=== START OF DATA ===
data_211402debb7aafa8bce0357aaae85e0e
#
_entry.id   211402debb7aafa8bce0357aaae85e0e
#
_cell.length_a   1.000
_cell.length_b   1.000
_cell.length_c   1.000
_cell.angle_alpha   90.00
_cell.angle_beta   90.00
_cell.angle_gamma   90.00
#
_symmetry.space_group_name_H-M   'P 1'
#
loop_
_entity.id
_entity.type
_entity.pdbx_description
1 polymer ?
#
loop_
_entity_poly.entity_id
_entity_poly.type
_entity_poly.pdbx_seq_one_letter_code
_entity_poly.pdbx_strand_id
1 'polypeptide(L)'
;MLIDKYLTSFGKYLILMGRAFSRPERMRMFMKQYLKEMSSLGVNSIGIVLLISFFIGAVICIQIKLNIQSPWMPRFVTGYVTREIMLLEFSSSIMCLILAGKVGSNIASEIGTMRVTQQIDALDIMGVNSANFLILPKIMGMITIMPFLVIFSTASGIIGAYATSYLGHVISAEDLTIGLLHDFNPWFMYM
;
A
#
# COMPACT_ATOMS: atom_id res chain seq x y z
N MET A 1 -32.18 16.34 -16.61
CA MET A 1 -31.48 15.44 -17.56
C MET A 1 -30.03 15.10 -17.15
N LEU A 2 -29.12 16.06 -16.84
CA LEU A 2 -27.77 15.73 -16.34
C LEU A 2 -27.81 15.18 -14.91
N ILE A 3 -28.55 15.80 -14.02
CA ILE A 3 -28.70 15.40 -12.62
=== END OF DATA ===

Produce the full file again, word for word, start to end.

data_211402debb7aafa8bce0357aaae85e0e
#
_entry.id   211402debb7aafa8bce0357aaae85e0e
#
_cell.length_a   1.000
_cell.length_b   1.000
_cell.length_c   1.000
_cell.angle_alpha   90.00
_cell.angle_beta   90.00
_cell.angle_gamma   90.00
#
_symmetry.space_group_name_H-M   'P 1'
#
loop_
_entity.id
_entity.type
_entity.pdbx_description
1 polymer ?
#
loop_
_entity_poly.entity_id
_entity_poly.type
_entity_poly.pdbx_seq_one_letter_code
_entity_poly.pdbx_strand_id
1 'polypeptide(L)'
;MLIDKYLTSFGKYLILMGRAFSRPERMRMFMKQYLKEMSSLGVNSIGIVLLISFFIGAVICIQIKLNIQSPWMPRFVTGYVTREIMLLEFSSSIMCLILAGKVGSNIASEIGTMRVTQQIDALDIMGVNSANFLILPKIMGMITIMPFLVIFSTASGIIGAYATSYLGHVISAEDLTIGLLHDFNPWFMYM
;
A
#
# COMPACT_ATOMS: atom_id res chain seq x y z
N MET A 1 -32.18 16.34 -16.61
CA MET A 1 -31.48 15.44 -17.56
C MET A 1 -30.03 15.10 -17.15
N LEU A 2 -29.12 16.06 -16.84
CA LEU A 2 -27.77 15.73 -16.34
C LEU A 2 -27.81 15.18 -14.91
N ILE A 3 -28.55 15.80 -14.02
CA ILE A 3 -28.70 15.40 -12.62